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Lagrangian, particle/magnetic need solution check

  1. Jul 2, 2012 #1
    Preparing for classical prelim, just wondering if this solution is correct.

    1. The problem statement, all variables and given/known data
    A particle with mass m and charge q moves in a uniform magnetic field [itex]\boldsymbol{B}=B\boldsymbol{\hat{z}}[/itex]. Write a Lagrangian describing the motion of the particle in the xy plane that gives the correct Lorentz-force equation of motion,
    [itex]m\mathbf{a}=q\mathbf{v}\times\mathbf{B}[/itex]

    2. Relevant equations
    L=T - U

    [itex]\frac{d}{dt}\left(\frac{\partial L}{\partial \dot{q}}\right)=\frac{\partial L}{\partial q}[/itex]

    [itex]\boldsymbol{B}=\boldsymbol{\nabla \times A}[/itex]

    [itex]\boldsymbol{E}=-\boldsymbol{\nabla}\phi +\frac{\partial \boldsymbol{A}}{\partial t}[/itex]

    3. The attempt at a solution
    I'm going to start with the complete lorentz force and remove the electric potential from the lagrangian later.

    [itex]\mathbf{F}=q(\mathbf{E}+\mathbf{v}\times\mathbf{B})[/itex]

    [itex]\mathbf{F}=q(\mathbf{E}+\mathbf{v}\times (\boldsymbol{\nabla \times A}))[/itex]

    [itex]\mathbf{F}=q(\mathbf{E}+\boldsymbol{\nabla} (\mathbf{v.A})-\boldsymbol{A}(\boldsymbol{\nabla . v}))[/itex]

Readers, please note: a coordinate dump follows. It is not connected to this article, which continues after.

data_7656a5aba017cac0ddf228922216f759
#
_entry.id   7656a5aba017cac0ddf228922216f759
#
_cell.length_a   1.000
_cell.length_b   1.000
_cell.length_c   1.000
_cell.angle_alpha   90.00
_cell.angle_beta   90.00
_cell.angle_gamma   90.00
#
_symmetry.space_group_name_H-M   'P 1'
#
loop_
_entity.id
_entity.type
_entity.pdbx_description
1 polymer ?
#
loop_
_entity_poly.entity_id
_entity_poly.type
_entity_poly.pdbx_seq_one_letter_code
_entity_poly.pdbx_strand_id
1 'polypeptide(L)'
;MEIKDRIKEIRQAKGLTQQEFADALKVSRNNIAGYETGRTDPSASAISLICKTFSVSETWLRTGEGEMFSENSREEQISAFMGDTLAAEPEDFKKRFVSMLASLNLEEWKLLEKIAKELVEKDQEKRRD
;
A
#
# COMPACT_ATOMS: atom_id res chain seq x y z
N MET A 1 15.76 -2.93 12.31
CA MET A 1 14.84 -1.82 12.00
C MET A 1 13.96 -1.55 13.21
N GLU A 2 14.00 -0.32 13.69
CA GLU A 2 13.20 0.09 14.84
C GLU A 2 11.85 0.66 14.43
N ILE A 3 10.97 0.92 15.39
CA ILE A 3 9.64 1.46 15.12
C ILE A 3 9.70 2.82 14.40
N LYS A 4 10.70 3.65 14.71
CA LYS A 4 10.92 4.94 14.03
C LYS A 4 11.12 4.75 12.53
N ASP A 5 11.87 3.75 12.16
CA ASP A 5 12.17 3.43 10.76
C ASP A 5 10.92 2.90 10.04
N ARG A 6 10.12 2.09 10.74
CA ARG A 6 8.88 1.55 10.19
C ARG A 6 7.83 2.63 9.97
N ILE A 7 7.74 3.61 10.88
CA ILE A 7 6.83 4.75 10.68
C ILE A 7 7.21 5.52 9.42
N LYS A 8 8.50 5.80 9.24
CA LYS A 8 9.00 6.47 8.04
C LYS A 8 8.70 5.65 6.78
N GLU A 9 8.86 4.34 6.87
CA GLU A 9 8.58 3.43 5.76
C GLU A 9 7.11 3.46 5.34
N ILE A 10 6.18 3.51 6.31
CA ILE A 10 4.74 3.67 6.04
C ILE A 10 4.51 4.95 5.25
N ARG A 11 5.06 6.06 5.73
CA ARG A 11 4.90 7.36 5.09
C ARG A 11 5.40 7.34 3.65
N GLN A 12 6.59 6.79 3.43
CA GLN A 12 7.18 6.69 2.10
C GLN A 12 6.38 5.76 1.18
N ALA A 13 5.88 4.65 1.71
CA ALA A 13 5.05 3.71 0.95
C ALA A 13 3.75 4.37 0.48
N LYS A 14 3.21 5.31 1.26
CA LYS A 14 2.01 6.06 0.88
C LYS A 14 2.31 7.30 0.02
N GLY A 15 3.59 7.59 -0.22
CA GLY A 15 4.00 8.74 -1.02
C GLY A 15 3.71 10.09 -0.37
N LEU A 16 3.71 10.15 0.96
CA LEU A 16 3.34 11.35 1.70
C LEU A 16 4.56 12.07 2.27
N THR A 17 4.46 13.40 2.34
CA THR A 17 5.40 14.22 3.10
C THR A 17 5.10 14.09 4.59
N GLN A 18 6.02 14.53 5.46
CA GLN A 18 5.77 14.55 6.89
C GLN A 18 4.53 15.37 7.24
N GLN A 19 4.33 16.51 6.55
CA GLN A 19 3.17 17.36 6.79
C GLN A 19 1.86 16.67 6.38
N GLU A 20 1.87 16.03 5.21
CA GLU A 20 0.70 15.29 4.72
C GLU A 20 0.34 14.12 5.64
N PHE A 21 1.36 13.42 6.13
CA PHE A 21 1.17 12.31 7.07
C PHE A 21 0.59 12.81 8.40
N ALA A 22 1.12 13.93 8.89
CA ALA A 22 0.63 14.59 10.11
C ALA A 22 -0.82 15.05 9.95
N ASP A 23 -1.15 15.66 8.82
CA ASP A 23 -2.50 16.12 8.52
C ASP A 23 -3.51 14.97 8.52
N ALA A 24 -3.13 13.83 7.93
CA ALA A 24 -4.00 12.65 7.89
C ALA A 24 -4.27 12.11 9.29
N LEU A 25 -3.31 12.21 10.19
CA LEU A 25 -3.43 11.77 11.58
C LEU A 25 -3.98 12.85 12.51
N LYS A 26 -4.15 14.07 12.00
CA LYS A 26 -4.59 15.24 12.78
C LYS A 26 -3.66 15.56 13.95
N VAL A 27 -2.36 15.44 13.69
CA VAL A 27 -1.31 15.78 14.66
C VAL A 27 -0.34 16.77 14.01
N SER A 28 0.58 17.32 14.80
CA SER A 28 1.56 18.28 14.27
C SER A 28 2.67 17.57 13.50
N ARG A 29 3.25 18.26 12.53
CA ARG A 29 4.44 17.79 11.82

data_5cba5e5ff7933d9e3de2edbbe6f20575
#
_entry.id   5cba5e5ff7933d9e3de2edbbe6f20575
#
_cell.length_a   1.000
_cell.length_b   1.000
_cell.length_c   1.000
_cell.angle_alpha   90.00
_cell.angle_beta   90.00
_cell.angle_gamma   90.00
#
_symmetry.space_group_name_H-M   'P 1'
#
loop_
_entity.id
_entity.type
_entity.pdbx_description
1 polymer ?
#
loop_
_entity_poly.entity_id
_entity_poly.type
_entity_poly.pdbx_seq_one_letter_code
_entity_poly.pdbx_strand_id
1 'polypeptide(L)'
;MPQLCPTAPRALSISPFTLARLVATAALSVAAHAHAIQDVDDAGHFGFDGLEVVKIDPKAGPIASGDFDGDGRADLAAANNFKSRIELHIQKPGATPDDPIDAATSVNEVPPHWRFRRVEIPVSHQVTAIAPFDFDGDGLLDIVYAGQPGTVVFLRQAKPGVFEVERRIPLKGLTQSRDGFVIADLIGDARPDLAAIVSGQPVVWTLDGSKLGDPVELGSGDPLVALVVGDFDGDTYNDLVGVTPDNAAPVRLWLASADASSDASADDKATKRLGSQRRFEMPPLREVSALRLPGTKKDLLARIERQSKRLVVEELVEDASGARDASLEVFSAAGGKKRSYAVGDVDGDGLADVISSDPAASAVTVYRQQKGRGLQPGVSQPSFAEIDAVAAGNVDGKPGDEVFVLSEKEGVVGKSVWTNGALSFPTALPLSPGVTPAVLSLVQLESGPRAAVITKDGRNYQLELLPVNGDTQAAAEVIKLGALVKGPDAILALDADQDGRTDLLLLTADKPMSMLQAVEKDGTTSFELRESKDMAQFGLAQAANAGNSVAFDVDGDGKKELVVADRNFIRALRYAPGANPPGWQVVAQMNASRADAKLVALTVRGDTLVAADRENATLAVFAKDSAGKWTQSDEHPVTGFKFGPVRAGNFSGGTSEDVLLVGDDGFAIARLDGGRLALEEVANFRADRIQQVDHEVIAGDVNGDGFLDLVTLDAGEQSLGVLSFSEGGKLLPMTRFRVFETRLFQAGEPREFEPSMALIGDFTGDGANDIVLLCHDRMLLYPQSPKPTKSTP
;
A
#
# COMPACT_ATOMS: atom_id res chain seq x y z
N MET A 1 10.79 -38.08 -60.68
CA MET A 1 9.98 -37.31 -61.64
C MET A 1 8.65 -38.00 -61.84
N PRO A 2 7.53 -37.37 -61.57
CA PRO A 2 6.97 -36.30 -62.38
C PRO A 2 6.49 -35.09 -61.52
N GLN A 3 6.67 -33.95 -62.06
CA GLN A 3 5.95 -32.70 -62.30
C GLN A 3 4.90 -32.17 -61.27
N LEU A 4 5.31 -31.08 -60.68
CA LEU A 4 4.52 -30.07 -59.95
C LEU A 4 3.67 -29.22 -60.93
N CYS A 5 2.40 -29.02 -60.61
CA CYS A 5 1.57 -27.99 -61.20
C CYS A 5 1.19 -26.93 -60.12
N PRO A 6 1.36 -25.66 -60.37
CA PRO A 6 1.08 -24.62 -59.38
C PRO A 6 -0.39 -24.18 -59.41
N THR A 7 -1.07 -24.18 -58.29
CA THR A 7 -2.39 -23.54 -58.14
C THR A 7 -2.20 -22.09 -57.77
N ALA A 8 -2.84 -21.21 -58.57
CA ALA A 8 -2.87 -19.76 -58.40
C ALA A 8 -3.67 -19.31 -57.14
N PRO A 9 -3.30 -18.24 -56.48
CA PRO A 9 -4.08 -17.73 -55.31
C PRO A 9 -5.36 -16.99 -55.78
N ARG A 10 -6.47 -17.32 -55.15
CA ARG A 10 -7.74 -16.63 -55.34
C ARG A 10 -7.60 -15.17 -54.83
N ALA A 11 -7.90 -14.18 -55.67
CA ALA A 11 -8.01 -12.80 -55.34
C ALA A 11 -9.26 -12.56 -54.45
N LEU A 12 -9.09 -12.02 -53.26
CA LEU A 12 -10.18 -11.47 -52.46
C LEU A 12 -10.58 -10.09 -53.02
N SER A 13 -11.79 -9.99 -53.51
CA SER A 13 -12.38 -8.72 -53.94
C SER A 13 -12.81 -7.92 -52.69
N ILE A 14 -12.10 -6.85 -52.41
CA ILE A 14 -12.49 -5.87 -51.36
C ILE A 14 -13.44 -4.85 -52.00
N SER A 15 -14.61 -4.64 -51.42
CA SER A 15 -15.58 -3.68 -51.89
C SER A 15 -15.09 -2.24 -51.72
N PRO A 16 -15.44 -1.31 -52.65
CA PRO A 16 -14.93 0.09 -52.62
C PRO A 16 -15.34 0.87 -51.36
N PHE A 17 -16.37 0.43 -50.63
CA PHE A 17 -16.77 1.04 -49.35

[itex]\mathbf{F}=q(-\boldsymbol{\nabla}\phi+\frac{\partial\boldsymbol{A}}{\partial t}+\boldsymbol{\nabla}(\boldsymbol{v.A})-\boldsymbol{A}(\boldsymbol{\nabla v}))[/itex]

    [itex]U=q(\phi -\boldsymbol{v.A})=q\phi-q\boldsymbol{v.A}[/itex]

    We are only interested in the magnetic field so we'll ignore [itex]q\phi[/itex].

    [itex]U=q\boldsymbol{v.A}[/itex]

    [itex]L=\frac{1}{2}mv^{2} + q\boldsymbol{v.A} \hspace{2 mm}\mathbf{:Answer}[/itex]

    As always thanks for the help!
     
  2. jcsd
  3. Jul 5, 2012 #2

    gabbagabbahey

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    Homework Helper
    Gold Member

    This is correct, but you should explain how you got it (i.e that you used a specific vector product rule and that 2 of the terms were zero and why) on your exam if you want full marks.

    Your choice of generalized potential is not immediately obvious when looking at this. How did you choose [itex]U[/itex] from this when there are 2 other terms present that depend on your generalized coordinates, momenta and time? There is a step missing in between which will make the choice of [itex]U[/itex] much easier to argue.

    Did you actually show that this choice of Lagrangian gives the correct force law?

    I only see an incomplete motivation for choosing such a Lagrangian, and no calculations to show that it is indeed a correct choice.
     
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